Standing beside the ridgeline drive, trailheads split
like water drops. Some evaporate, like mist,
rising to the mossy tops of rocks.
Some wind, dripping down the ridge and
rounding roots that bulge like watermelons,
before diving through. We will too, and have to choose
flinty horn or sparse hollow. Gentle murmur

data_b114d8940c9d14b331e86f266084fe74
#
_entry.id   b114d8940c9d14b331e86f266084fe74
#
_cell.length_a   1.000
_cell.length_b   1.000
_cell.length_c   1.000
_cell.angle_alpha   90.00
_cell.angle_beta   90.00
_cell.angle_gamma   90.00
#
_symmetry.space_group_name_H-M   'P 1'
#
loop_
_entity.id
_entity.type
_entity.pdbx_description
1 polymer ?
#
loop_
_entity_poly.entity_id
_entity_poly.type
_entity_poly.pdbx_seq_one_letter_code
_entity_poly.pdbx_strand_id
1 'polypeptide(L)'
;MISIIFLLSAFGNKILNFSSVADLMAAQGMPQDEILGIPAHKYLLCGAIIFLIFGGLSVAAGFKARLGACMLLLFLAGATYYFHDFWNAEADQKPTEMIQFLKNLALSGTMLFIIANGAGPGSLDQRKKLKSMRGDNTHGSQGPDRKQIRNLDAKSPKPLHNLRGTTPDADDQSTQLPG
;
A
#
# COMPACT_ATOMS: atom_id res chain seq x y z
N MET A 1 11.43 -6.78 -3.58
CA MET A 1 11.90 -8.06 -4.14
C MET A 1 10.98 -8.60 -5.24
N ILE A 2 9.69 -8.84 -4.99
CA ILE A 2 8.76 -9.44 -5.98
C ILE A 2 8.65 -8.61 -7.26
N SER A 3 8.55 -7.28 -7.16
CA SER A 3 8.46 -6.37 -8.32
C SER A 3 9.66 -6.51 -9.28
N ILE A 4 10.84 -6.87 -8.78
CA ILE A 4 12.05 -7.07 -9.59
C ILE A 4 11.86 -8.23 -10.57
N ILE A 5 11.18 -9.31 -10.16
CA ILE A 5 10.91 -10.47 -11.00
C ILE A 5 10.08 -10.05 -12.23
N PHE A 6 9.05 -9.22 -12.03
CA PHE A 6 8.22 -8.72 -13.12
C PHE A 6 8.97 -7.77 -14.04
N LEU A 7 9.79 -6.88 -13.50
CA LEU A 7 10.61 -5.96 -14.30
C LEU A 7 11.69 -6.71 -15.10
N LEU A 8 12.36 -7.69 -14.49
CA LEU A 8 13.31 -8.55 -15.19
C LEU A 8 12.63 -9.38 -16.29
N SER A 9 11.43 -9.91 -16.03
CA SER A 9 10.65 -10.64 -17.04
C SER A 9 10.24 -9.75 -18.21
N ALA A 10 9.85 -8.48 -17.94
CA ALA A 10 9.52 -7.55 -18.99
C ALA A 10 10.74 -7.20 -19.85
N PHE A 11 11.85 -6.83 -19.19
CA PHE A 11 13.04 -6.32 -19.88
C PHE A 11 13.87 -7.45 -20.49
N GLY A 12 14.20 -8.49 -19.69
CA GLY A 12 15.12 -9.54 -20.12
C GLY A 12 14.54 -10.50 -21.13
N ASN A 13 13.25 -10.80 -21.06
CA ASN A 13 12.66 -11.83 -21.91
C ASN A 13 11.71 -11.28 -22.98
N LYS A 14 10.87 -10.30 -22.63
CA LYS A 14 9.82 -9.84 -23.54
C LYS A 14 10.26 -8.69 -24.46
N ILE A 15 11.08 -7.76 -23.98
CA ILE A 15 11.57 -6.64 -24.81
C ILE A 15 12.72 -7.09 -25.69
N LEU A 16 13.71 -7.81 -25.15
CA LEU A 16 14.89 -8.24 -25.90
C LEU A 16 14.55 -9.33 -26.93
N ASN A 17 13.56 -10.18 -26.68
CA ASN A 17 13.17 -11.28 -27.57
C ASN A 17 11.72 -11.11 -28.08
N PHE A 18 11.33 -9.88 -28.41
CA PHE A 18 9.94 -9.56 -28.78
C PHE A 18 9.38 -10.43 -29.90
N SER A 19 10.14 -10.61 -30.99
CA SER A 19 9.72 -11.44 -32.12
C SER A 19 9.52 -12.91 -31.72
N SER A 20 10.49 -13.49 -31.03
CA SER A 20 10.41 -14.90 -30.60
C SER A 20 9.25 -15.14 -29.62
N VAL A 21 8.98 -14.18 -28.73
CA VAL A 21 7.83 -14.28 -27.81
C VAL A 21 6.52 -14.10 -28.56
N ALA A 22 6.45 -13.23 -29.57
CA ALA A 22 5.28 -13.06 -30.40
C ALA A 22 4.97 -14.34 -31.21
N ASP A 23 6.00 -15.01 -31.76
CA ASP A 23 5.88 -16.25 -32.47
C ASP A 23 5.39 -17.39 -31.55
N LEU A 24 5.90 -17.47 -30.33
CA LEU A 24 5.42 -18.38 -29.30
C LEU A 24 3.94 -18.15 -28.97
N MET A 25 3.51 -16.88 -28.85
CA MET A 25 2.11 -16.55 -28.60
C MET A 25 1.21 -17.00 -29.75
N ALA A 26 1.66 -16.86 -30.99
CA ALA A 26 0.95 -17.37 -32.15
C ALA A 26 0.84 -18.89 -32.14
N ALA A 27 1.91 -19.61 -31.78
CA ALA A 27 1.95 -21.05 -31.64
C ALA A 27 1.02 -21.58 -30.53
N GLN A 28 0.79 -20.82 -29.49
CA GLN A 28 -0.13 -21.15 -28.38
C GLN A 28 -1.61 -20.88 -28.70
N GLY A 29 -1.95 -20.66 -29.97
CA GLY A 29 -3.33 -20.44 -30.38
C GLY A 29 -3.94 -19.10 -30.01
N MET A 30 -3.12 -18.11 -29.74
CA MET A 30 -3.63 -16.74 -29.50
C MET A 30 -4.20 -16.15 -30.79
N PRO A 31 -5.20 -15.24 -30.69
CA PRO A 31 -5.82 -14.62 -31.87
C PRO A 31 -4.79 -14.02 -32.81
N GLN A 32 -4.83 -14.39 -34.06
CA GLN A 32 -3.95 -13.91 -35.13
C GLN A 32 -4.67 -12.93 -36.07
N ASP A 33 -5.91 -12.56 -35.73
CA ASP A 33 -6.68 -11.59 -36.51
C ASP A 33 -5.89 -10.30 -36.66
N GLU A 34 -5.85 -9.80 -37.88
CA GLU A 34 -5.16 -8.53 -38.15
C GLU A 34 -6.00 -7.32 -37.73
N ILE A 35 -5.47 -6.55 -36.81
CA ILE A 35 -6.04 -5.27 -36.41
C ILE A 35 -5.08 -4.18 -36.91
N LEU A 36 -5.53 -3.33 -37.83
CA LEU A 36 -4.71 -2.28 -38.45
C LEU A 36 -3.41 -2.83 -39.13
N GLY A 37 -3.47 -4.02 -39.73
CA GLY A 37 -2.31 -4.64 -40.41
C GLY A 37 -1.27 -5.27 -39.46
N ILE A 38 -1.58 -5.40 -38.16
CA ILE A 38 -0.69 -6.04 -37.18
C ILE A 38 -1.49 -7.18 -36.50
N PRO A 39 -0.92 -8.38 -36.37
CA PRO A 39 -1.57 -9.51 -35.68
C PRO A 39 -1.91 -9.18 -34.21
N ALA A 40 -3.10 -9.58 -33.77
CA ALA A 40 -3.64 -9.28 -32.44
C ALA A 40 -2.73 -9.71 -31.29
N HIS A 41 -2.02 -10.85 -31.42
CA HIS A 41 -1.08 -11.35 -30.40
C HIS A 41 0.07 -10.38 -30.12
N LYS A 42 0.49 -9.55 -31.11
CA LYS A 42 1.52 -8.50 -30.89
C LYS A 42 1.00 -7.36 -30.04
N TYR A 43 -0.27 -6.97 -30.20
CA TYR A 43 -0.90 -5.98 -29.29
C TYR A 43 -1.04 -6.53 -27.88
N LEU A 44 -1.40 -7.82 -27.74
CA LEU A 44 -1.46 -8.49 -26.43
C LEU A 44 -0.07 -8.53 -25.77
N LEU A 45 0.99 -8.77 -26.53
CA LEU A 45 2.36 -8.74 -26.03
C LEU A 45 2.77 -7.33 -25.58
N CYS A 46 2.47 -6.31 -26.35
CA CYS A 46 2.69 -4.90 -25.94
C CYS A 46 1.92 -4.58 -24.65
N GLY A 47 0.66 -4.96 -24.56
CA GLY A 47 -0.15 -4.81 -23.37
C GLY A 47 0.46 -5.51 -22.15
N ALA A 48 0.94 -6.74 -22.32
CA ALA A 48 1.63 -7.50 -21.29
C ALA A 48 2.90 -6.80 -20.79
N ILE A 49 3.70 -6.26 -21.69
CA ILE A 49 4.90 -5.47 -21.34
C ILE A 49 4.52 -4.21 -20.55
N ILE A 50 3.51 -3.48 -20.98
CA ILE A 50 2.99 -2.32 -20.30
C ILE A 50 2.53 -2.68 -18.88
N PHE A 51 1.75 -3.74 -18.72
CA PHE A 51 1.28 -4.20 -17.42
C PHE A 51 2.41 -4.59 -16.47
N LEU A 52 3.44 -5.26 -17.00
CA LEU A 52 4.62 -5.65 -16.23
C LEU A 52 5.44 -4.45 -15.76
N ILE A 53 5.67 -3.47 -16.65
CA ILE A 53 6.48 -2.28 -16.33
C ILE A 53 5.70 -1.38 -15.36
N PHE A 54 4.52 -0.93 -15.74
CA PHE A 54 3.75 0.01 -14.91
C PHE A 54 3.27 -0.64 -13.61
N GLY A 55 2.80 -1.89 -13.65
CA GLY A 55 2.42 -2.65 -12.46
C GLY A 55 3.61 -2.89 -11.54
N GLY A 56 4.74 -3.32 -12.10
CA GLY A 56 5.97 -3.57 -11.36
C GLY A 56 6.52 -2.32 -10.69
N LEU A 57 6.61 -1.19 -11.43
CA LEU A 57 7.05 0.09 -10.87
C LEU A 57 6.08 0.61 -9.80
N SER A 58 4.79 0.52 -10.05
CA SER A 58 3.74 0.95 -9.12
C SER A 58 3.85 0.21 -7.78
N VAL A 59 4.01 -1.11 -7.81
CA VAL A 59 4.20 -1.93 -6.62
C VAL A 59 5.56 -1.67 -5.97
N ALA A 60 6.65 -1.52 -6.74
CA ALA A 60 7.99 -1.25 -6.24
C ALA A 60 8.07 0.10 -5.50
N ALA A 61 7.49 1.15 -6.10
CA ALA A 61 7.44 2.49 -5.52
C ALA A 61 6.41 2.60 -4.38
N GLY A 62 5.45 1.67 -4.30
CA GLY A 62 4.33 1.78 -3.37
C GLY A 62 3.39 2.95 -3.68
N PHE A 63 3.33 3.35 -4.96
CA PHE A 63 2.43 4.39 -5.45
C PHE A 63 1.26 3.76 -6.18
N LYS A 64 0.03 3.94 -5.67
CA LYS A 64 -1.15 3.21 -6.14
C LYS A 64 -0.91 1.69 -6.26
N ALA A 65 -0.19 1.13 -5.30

of the watercourse, deep breath of a summit view.
No matter what we do, small arrowheads of sweat
begin to spread under our packs, pointing out
that we have to move uphill in every direction.
Matthew Miller teaches social studies, swings tennis rackets, and writes poetry - all hoping to create home. He and his wife live beside a dilapidating orchard in Indiana, where he tries to shape dead trees into playhouses for his four boys. His poetry has been featured in River Mouth Review, Whale Road Review, Dwelling Literary and Ekstasis Magazine.